Q. I have heard a number of positions on the zakat ranging from 2.5% on gross income before taxes, as well as savings, valuables including jewelry, etc. to just 2.5% on one's savings after all expenses are taken into account. Some have proposed as much as 10% on returns. Which is correct? If a person has a retirement savings plan (401k) or any other pension plan, is he/she required to pay zakat on the accumulated amount?

A. The zakat amounts are not stipulated in the Qur'an, so the juristic rulings come from hadith and qiyas. It would seem that investments are deemed to come under the rubric of commodities which take care of themselves, such as crops which are not watered by the landowner, but derive their water from natural springs, rain, or similar sources. According to the hadith of Salim b. Abdullah in Bukhari, such crops have a 10% levy on them. Unless one takes the modernist position we have outlined below, we see no great reason to argue with the qiyas of the jurists on the net amount of such investments.

Since all zakat calculations come from hadith and legal reasoning, a lot of what is payable relies on ijtihad, and this may vary according to place and other considerations. For example, according to the hadith of Anas reported in Bukhari, we are told that anything of 190 dirhams and lower may be done so at the option of the owner. The obligatory amount of 2.5% was set for whoever had 200 and more dirhams. Now this was for the time of the Prophet (s), so by what yardstick do we measure if these 200 dirhams were considered an amount of considerable value, or was it barely above the poverty line? There are other hadith too that denote that the property in question must be in the possession of the payer for more than a year. Adjudging correctness of the positions you mentioned is problematic since the zakat is not only a societal duty, but one relating to the kindness of the heart. For this reason, we see that in the hadith mentioned above, even though the Prophet exempted those below a certain level of possessions from paying the zakat, he nonetheless left the choice up to them.

This removes the paying of zakat from the legal hairsplitting of the jurists. At the same time, Allah, as will be noted in the verses in the Qur'an relating to fasting, etc., tells us that He wants that which is easy for us and not that which is difficult. The same Allah tells us that we will not attain true piety until we spend out of that which we love the most (Q3:92). So as far as the issue of calculating goes, we would leave it up to the person involved, and this consideration obviously goes along with his/her income and the amount of expenses s/he faces. Zakat is to be paid on the minimum amount that one can calculate, and this is obviously after all expenses on the zakatable commodities are deducted. If one is in a position to pay more than this, i.e. to calculate on the gross value, then it is a matter between that person and his/her Lord.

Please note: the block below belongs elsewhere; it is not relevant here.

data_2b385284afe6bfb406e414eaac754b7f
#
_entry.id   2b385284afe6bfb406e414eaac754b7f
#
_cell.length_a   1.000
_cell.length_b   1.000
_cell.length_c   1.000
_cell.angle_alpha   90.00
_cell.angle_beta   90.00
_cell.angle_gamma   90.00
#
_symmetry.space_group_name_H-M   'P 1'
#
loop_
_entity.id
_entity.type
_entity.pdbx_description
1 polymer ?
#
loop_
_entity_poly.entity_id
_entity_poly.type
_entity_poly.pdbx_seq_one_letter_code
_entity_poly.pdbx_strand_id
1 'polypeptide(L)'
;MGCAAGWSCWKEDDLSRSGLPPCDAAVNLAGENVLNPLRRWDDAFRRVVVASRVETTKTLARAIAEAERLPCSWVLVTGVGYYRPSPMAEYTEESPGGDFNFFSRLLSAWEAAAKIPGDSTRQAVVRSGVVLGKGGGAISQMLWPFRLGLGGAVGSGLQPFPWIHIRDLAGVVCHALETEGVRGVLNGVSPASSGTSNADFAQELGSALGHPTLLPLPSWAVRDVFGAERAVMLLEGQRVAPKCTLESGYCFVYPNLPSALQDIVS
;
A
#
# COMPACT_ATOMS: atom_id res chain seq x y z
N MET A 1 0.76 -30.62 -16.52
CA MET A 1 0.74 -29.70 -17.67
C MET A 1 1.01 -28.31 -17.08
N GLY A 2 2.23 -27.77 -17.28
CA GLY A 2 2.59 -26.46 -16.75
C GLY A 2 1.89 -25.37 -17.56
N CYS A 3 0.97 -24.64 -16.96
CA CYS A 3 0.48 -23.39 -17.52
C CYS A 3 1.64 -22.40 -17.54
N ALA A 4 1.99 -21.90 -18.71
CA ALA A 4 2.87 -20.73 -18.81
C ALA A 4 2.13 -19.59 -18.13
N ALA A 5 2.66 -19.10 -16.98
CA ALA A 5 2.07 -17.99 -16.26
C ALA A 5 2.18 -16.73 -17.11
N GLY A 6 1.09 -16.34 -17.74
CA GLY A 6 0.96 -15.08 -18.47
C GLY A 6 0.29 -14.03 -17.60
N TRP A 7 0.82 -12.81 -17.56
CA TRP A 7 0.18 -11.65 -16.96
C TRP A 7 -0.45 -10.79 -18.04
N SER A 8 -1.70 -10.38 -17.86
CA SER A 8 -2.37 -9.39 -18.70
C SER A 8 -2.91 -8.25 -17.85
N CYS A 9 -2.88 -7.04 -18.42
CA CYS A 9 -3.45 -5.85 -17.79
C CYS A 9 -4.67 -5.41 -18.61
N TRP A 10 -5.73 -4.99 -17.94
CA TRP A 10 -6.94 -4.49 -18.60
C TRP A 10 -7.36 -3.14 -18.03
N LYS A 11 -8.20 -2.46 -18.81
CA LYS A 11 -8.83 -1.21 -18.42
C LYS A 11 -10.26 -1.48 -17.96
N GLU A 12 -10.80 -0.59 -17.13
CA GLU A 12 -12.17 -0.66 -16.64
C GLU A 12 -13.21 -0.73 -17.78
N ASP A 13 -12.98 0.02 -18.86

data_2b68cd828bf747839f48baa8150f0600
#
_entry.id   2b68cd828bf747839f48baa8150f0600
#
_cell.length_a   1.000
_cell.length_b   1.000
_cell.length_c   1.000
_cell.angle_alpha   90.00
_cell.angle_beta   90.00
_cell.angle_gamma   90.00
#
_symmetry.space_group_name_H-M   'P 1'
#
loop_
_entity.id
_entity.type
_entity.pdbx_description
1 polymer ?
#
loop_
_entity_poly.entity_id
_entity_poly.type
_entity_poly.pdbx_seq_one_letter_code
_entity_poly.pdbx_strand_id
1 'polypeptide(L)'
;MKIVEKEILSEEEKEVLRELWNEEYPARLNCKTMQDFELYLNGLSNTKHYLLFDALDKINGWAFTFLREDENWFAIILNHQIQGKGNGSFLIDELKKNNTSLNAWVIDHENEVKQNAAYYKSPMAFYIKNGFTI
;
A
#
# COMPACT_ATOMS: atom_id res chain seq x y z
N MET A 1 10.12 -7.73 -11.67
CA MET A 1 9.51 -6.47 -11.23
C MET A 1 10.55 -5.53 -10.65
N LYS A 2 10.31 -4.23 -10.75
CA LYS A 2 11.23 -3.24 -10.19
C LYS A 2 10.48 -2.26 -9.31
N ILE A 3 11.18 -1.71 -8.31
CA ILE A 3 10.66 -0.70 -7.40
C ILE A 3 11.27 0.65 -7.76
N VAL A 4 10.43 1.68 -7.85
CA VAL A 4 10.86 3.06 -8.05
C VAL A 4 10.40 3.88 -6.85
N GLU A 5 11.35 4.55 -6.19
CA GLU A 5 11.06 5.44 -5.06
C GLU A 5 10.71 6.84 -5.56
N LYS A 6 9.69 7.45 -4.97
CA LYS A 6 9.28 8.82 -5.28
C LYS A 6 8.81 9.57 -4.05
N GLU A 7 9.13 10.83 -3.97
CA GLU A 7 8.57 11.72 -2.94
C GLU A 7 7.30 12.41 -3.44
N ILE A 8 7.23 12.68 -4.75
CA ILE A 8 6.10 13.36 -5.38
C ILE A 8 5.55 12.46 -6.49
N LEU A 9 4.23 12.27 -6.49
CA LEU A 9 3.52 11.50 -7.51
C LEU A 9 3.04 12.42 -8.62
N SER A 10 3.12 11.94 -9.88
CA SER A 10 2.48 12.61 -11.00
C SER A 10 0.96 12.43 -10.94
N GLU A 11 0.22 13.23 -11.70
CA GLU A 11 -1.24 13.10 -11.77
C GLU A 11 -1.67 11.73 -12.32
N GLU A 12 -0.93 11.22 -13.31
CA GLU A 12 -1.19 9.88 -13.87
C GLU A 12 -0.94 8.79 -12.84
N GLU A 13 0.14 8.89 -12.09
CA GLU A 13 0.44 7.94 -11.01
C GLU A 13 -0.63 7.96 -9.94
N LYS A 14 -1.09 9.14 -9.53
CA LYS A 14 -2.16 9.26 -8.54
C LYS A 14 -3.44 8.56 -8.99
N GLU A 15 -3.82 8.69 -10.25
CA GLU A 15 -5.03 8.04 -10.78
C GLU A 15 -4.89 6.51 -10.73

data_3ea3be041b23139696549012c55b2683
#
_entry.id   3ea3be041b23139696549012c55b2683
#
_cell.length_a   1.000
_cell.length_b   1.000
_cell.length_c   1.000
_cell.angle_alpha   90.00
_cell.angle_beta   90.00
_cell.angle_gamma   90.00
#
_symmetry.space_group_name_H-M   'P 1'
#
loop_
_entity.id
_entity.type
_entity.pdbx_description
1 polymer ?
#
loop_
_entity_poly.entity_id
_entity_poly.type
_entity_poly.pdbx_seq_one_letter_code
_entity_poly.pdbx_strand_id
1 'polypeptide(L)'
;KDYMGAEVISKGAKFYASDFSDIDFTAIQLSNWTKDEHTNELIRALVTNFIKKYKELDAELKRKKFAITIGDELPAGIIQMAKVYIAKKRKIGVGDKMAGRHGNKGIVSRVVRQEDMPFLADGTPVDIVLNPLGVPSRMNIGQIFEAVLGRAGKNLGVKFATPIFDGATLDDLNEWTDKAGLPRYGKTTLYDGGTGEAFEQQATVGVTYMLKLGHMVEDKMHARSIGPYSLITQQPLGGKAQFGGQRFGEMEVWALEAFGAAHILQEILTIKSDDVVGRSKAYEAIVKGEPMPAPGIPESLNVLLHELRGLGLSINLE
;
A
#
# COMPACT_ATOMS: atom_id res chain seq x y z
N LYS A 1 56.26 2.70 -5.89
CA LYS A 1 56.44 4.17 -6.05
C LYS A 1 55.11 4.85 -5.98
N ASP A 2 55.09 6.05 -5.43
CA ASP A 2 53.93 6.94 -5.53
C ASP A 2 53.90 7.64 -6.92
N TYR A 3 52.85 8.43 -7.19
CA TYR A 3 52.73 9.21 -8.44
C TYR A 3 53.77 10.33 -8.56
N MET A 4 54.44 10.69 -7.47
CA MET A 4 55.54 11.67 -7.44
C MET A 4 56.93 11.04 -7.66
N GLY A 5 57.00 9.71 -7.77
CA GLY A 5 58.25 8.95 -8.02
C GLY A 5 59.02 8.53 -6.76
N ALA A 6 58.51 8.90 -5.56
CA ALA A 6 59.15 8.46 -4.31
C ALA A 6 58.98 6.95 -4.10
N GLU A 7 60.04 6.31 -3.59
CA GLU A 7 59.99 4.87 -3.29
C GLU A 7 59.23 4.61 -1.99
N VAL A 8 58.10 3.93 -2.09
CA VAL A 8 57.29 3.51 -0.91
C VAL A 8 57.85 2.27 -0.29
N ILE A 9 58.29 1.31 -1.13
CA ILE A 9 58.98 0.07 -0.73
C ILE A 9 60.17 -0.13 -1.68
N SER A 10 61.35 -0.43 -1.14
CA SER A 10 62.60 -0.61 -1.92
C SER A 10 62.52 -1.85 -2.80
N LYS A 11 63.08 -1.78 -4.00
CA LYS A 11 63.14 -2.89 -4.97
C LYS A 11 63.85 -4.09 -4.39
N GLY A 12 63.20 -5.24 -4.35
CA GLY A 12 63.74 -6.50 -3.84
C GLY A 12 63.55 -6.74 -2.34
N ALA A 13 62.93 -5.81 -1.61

As regards pension schemes, retirement plans, etc., to the best of our knowledge and judgment it would seem that since such plans are only taxed at maturity, then zakat should be paid at maturity as well, instead of on an annual basis. Many of those funds / schemes derive their profit from investments which may lose in some years, and gain in others. The actual value of our contributions then may not be consistent with its dollar amount. It ought to be noted that the governmental system of taxation that we have in the western world is in order to fulfill many -- indeed all of the same things -- for which zakat is collected. Therefore, it would seem sensible to make analogies where necessary on certain points, such as what is deemed taxable and what is not. Certain modernists have gone as far as saying that the modern system of taxation should be seen as zakat, since despite what the jurists say, there is nothing in the Qur'an that stipulates absolutely that the zakat is for Muslims only. Even in such a situation, we know that some of our tax dollars go towards helping Muslims on welfare, etc., supporting Muslim countries, and so on, and we certainly spend more than 2.5% in taxes.

Therefore, a Muslim, the modernists argue, if s/he sticks to the traditional system, ends up paying two taxes -- zakat plus the governmental one. Is this just? Their argument, in our perception, is a valid one. However, we hesitate to adjudge it correct, since to do so would raise several issues. The governments, being secular, spend our money on things that we do not condone, and if we neglect the traditional zakat, many Muslims in many countries, deemed as "pariah countries" by our governments, may be left unassisted. It is for this reason then that we provide the information that we have, and leave the matter to the judgement and conscience of the individual Muslim. Each one of us will be judged according to our private understanding of Allah's laws. And Allah knows best.

(Click here for a related answer)

Posted December 18, 2000